A small island of Dodecanese, Nisyros is not developed in tourism and remains a peaceful, alternative destination.
Ephesus, founded in the 7th century BC, was the most important Greek city in Ionian Asia Minor and was noted for the magnificent Temple of Artemis, one of the seven wonders of the ancient world.
Fethiye is located in the Aegean region of Turkey, on the ancient city of Telmessos. In 1958 an earthquake levelled the city, leaving only the tombs from Telmessos.
The craggy mountainous Bozburun Peninsula is the real hidden Turkey. Almost a living museum, it provides an insight into life rural Turkey much as it was 50 to 100 years ago. Even in the peak of summer, the peninsula remains peaceful and uncrowded.
The Dalyan Delta is one of Turkey’s most wondrous natural phenomena.At the head of the delta lies Lake Köycegiz, a large mystical lake that many years ago formed a natural harbour. Over time, silting has created a warren of reed covered streams that meander through the town of Dalyan, past the Carian cliff tombs and ruins of Kaunos and on to the fabulous golden sands of Iztuzu beach.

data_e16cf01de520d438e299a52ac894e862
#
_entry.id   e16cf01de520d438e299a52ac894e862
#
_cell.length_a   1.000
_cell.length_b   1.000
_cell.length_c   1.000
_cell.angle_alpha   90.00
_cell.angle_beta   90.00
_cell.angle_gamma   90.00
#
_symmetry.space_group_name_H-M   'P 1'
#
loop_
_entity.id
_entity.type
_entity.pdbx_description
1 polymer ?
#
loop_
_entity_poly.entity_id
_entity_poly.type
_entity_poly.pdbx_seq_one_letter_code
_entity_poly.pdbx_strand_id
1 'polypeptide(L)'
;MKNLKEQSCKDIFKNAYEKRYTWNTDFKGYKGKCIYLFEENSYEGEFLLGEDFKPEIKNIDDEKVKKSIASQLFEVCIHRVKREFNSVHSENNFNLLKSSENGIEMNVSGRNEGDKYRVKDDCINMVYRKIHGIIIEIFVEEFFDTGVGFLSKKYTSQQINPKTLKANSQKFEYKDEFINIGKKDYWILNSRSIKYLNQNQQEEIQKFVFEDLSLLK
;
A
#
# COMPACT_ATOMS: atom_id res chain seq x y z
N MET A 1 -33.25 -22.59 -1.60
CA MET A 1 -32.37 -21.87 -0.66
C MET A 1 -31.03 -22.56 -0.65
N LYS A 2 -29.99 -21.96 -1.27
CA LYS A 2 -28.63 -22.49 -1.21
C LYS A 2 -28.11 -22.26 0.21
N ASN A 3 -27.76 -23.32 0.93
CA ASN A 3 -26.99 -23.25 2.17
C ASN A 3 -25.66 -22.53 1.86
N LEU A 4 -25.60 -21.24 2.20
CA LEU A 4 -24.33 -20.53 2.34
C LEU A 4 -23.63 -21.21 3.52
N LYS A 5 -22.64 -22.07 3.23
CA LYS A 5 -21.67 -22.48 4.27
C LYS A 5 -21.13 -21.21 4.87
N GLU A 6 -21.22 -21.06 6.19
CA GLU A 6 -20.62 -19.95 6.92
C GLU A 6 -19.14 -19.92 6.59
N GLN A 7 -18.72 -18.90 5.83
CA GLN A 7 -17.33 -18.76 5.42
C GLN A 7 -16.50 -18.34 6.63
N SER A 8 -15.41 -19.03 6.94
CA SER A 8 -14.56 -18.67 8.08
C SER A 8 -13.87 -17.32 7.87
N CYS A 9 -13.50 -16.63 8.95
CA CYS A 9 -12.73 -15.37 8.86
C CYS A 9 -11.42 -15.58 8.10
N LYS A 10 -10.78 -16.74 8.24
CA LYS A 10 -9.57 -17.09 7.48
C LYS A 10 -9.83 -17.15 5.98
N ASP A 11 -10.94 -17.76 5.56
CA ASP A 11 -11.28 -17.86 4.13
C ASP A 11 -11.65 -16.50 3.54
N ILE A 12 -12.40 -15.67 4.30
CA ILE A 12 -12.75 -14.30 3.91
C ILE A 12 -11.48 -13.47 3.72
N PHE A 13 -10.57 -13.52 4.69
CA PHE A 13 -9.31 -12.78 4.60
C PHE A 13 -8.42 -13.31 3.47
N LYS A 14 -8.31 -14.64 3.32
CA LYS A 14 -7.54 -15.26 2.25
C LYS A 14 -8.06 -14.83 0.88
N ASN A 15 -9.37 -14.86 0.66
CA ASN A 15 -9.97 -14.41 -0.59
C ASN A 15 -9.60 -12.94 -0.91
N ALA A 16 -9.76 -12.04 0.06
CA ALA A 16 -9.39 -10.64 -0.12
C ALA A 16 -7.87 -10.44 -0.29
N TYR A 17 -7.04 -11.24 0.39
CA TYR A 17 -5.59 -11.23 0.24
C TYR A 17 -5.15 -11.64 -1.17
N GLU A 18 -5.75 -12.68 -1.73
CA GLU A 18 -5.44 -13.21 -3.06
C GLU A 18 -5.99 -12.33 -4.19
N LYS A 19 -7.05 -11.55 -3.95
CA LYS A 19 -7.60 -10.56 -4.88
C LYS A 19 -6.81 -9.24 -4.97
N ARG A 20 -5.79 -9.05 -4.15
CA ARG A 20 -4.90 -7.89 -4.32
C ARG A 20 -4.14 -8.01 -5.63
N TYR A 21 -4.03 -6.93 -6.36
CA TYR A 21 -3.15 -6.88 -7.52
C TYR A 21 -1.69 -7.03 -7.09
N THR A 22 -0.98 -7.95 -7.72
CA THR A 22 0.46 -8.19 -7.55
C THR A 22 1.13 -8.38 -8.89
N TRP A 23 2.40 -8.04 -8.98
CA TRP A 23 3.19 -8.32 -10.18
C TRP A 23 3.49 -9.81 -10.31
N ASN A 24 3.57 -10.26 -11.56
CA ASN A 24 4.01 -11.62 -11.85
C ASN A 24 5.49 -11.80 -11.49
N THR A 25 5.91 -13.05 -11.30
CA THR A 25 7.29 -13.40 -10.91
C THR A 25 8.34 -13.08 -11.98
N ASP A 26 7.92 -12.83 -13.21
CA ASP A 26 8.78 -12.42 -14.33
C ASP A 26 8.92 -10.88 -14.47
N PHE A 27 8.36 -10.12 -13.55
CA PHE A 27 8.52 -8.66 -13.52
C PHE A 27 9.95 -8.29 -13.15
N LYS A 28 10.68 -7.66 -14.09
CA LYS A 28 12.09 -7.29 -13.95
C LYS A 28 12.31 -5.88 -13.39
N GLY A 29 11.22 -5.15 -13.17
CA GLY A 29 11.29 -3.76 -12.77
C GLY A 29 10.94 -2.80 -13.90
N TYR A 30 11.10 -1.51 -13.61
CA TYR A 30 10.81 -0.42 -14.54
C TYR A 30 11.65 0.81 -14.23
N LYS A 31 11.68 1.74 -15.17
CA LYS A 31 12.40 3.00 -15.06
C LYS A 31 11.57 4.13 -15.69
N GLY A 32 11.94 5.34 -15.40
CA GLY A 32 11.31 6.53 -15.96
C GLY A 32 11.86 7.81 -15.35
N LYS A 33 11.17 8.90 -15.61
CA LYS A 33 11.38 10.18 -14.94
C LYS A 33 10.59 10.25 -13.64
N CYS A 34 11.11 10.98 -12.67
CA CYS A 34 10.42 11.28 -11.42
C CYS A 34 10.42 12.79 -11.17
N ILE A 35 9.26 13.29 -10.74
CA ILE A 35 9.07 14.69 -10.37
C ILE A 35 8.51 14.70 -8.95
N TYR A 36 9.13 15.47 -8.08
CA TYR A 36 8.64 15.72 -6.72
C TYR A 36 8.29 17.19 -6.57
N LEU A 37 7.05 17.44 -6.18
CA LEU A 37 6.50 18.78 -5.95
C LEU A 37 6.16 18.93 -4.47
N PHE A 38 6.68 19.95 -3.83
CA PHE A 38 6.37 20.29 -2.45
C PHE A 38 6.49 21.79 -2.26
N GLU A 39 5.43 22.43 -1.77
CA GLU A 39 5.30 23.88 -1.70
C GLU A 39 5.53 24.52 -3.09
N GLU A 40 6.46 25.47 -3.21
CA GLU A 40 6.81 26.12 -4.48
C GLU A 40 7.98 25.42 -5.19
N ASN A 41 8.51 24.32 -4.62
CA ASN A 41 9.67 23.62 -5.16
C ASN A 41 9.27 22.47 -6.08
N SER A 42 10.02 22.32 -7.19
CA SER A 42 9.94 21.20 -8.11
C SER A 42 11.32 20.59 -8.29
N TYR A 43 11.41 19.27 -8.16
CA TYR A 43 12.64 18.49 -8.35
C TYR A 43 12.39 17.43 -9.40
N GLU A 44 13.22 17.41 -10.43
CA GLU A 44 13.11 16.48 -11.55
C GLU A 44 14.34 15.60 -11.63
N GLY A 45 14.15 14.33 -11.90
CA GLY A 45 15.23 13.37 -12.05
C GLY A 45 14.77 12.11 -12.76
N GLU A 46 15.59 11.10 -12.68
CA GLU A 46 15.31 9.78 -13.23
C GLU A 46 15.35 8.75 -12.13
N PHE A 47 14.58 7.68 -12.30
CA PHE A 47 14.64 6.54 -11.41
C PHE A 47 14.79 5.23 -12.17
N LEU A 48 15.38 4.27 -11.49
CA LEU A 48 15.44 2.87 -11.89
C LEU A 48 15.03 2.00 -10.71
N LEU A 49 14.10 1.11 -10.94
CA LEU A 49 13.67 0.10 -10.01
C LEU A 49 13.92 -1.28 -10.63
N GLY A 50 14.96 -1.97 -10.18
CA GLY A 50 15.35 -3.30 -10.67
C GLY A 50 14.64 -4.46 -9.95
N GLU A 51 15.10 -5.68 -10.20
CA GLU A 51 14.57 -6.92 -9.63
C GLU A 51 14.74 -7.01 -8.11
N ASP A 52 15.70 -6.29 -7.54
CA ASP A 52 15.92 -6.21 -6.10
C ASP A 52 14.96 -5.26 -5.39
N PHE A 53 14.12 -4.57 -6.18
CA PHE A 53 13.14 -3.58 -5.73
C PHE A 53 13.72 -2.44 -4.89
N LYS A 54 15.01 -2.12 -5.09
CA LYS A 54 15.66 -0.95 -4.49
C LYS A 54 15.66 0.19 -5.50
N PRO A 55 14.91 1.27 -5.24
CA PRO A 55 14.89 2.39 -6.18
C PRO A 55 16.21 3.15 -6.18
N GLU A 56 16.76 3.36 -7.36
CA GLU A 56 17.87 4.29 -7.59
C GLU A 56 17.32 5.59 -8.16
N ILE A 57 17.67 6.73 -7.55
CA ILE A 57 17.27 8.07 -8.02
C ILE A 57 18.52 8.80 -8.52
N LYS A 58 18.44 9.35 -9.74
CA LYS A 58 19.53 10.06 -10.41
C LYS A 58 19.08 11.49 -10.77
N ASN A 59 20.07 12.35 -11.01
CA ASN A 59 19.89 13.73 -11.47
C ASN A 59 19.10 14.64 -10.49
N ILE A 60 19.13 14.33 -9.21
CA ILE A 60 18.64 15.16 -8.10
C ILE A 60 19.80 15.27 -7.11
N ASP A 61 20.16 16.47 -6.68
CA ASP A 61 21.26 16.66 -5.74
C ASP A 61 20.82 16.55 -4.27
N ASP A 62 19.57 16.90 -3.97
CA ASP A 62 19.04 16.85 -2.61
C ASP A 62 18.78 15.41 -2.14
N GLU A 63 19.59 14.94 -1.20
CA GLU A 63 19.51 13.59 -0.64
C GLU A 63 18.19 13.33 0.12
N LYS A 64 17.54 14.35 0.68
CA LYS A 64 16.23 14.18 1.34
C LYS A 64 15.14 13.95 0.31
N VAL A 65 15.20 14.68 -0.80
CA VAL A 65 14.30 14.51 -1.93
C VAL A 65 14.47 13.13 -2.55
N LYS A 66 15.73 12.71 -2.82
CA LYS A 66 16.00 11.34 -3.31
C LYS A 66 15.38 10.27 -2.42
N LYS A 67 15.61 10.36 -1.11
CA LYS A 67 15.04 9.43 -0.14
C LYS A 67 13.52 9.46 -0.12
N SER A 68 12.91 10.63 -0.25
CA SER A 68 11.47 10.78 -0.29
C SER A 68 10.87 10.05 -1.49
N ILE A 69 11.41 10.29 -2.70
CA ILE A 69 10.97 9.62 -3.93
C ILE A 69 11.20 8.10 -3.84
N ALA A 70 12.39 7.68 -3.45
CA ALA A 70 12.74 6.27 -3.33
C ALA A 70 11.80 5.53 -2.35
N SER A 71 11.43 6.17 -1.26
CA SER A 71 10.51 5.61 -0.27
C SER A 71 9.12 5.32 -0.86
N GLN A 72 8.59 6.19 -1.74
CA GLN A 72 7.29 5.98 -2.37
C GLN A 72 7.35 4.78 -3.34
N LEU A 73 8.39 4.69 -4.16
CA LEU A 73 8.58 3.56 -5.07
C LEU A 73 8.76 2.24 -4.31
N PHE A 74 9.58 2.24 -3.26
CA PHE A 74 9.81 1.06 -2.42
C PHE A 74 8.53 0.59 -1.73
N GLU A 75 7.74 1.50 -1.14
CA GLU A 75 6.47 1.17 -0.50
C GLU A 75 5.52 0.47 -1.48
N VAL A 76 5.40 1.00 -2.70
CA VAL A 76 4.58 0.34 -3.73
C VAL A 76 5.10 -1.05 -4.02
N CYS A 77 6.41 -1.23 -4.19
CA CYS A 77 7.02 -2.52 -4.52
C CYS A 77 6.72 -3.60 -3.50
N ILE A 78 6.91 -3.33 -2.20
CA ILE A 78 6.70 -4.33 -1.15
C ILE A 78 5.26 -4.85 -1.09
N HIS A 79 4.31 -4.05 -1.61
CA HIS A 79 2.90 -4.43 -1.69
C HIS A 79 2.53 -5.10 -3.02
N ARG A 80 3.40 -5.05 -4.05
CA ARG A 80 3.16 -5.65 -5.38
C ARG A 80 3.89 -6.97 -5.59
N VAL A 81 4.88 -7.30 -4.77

Among the most Greek islands, Mykonos island is located almost in the centre of the Cyclades complex.
Known as the metropolis of tourism, Budva is certainly a city that every tourist must visit. Here, everything is subordinated to tourists and tourism.
Tivat is the newest and smallest municipality in the Bay of Kotor. It did not begin to grow and develop as an urban centre until the end of the nineteenth century.
Bodrum wins the title of “Saint Tropez of Turkey” by NYTimes magazine. Bodrum is the dreamland of those who answer as “yes” the question “Would you like to go on a holiday after work every day?”